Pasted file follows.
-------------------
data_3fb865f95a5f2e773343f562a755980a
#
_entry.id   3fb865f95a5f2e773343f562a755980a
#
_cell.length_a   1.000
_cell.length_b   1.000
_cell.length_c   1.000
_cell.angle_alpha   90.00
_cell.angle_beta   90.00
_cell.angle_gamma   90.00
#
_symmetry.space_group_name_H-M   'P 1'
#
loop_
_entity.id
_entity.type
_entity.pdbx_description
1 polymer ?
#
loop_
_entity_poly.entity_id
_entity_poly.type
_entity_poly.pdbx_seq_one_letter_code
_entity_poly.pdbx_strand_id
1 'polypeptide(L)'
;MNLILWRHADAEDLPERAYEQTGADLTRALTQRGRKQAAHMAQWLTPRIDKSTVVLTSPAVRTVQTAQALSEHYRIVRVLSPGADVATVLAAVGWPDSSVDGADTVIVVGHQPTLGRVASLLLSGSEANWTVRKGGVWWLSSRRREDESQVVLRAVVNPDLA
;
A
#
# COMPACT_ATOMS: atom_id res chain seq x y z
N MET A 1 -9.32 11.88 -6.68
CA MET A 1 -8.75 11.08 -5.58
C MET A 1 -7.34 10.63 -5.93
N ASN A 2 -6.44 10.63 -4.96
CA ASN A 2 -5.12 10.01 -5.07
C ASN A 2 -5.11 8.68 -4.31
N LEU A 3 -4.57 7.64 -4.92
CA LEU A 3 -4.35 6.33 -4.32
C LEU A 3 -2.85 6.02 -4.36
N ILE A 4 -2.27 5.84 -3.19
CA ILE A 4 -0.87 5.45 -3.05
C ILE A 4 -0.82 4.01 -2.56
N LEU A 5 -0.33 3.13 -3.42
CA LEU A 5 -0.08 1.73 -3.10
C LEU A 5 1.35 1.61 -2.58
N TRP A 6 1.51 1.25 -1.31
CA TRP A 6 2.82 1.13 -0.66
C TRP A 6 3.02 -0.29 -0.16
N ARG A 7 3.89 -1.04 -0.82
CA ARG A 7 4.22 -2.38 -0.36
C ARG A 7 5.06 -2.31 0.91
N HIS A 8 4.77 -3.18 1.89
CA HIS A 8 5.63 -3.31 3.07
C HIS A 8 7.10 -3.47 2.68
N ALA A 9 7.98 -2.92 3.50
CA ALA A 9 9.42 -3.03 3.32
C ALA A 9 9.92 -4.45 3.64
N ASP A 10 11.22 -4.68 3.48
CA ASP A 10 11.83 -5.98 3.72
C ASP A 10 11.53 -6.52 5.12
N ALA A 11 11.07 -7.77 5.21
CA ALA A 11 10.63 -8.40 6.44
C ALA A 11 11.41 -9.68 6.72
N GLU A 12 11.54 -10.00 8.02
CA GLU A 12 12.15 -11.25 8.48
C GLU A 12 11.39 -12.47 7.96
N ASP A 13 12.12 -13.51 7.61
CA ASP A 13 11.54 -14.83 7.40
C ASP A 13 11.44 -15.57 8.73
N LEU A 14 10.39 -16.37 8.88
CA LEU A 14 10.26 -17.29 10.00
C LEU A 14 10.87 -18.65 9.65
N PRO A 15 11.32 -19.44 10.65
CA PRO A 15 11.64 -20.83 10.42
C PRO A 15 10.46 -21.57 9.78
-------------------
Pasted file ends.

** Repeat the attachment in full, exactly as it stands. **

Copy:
data_3fb865f95a5f2e773343f562a755980a
#
_entry.id   3fb865f95a5f2e773343f562a755980a
#
_cell.length_a   1.000
_cell.length_b   1.000
_cell.length_c   1.000
_cell.angle_alpha   90.00
_cell.angle_beta   90.00
_cell.angle_gamma   90.00
#
_symmetry.space_group_name_H-M   'P 1'
#
loop_
_entity.id
_entity.type
_entity.pdbx_description
1 polymer ?
#
loop_
_entity_poly.entity_id
_entity_poly.type
_entity_poly.pdbx_seq_one_letter_code
_entity_poly.pdbx_strand_id
1 'polypeptide(L)'
;MNLILWRHADAEDLPERAYEQTGADLTRALTQRGRKQAAHMAQWLTPRIDKSTVVLTSPAVRTVQTAQALSEHYRIVRVLSPGADVATVLAAVGWPDSSVDGADTVIVVGHQPTLGRVASLLLSGSEANWTVRKGGVWWLSSRRREDESQVVLRAVVNPDLA
;
A
#
# COMPACT_ATOMS: atom_id res chain seq x y z
N MET A 1 -9.32 11.88 -6.68
CA MET A 1 -8.75 11.08 -5.58
C MET A 1 -7.34 10.63 -5.93
N ASN A 2 -6.44 10.63 -4.96
CA ASN A 2 -5.12 10.01 -5.07
C ASN A 2 -5.11 8.68 -4.31
N LEU A 3 -4.57 7.64 -4.92
CA LEU A 3 -4.35 6.33 -4.32
C LEU A 3 -2.85 6.02 -4.36
N ILE A 4 -2.27 5.84 -3.19
CA ILE A 4 -0.87 5.45 -3.05
C ILE A 4 -0.82 4.01 -2.56
N LEU A 5 -0.33 3.13 -3.42
CA LEU A 5 -0.08 1.73 -3.10
C LEU A 5 1.35 1.61 -2.58
N TRP A 6 1.51 1.25 -1.31
CA TRP A 6 2.82 1.13 -0.66
C TRP A 6 3.02 -0.29 -0.16
N ARG A 7 3.89 -1.04 -0.82
CA ARG A 7 4.22 -2.38 -0.36
C ARG A 7 5.06 -2.31 0.91
N HIS A 8 4.77 -3.18 1.89
CA HIS A 8 5.63 -3.31 3.07
C HIS A 8 7.10 -3.47 2.68
N ALA A 9 7.98 -2.92 3.50
CA ALA A 9 9.42 -3.03 3.32
C ALA A 9 9.92 -4.45 3.64
N ASP A 10 11.22 -4.68 3.48
CA ASP A 10 11.83 -5.98 3.72
C ASP A 10 11.53 -6.52 5.12
N ALA A 11 11.07 -7.77 5.21
CA ALA A 11 10.63 -8.40 6.44
C ALA A 11 11.41 -9.68 6.72
N GLU A 12 11.54 -10.00 8.02
CA GLU A 12 12.15 -11.25 8.48
C GLU A 12 11.39 -12.47 7.96
N ASP A 13 12.12 -13.51 7.61
CA ASP A 13 11.54 -14.83 7.40
C ASP A 13 11.44 -15.57 8.73
N LEU A 14 10.39 -16.37 8.88
CA LEU A 14 10.26 -17.29 10.00
C LEU A 14 10.87 -18.65 9.65
N PRO A 15 11.32 -19.44 10.65
CA PRO A 15 11.64 -20.83 10.42
C PRO A 15 10.46 -21.57 9.78